In urging the Supreme Court to take up the issue, the Biden administration said the Tennessee law discriminates based on transgender status, prohibiting care only for transgender individuals suffering from gender dysphoria while permitting the exact same treatments when prescribed for any other purpose.

States cannot justify a ban on care that is “consistent with the medical consensus and that the affected adolescents, their parents, and their doctors have concluded is appropriate and essential to their well-being,” Prelogar said in court filings.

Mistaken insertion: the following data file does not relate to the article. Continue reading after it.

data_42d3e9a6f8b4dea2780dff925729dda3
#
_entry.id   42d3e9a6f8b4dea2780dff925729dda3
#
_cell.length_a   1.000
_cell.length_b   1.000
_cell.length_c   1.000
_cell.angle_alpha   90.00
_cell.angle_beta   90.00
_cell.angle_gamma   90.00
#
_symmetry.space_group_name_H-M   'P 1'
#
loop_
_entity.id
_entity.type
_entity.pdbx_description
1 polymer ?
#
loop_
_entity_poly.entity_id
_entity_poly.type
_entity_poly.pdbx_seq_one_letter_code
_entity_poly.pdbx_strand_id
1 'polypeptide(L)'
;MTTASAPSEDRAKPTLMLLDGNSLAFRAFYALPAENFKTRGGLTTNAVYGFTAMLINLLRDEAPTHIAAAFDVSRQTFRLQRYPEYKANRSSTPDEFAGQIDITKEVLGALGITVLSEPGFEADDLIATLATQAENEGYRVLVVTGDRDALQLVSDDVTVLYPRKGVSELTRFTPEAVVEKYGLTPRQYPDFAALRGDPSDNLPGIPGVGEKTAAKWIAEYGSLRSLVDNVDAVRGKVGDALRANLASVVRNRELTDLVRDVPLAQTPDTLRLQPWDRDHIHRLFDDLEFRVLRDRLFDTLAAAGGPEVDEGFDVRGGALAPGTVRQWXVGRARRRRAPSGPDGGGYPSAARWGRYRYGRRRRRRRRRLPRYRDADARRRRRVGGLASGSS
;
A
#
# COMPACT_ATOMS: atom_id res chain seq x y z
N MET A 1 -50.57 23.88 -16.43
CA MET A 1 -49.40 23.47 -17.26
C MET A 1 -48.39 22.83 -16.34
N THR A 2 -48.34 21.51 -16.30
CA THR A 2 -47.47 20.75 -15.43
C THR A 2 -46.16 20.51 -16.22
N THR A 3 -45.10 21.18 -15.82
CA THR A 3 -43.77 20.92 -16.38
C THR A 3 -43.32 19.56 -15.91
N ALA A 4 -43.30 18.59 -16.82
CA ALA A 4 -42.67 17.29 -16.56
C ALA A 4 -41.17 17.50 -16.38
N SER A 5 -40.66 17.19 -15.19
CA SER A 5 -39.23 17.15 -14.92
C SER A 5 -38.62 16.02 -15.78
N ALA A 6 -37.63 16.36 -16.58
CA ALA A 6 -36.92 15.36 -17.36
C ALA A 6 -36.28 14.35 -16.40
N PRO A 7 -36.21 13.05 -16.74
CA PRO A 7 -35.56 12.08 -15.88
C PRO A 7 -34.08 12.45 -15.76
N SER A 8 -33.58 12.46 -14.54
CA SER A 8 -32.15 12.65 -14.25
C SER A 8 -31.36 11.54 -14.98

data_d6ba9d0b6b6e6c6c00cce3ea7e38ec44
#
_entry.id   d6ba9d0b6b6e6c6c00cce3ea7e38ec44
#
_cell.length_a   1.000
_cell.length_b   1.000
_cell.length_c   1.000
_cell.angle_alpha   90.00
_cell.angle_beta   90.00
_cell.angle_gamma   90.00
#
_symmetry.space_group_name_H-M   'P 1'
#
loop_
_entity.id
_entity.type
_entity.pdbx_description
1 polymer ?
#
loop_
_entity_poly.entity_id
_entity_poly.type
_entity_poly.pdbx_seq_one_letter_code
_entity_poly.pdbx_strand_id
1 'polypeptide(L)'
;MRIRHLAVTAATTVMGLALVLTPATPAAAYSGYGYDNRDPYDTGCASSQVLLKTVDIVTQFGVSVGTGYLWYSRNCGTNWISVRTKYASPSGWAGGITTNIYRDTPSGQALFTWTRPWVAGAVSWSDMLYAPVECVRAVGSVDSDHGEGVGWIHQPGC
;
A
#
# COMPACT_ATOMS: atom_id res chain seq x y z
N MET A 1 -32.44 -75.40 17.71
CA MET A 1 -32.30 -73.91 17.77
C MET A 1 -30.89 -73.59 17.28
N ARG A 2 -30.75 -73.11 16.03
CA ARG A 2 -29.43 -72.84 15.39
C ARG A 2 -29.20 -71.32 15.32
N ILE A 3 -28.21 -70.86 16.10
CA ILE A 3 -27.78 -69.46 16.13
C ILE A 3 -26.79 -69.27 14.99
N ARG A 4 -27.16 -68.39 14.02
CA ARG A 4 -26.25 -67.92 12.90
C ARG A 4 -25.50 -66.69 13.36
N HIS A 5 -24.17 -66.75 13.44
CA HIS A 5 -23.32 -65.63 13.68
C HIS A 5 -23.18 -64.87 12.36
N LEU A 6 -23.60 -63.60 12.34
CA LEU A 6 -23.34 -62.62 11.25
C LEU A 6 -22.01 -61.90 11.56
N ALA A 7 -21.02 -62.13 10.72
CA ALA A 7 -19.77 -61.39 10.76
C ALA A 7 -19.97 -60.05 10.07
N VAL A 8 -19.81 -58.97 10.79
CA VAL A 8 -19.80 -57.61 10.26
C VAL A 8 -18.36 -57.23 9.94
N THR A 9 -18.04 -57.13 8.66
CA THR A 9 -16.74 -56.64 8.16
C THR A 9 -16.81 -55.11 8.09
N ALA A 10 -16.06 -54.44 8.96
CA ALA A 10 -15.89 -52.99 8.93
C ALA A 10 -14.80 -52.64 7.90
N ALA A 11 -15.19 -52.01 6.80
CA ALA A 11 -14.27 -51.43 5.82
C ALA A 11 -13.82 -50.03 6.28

The Supreme Court has handed several wins to transgender rights activists in recent years. In 2020, in Bostock v. Clayton County, the court ruled 6-3 that federal employment law protections apply to millions of lesbian, gay, bisexual and transgender workers. The court has also declined to review a number of cases where the lower courts had decided in favor of trans rights at school, in prisons and in disability protections.

Last year, it also denied West Virginia’s request to allow its law barring transgender girls from playing on girls’ sports teams at public schools to go into effect while legal challenges to it play out.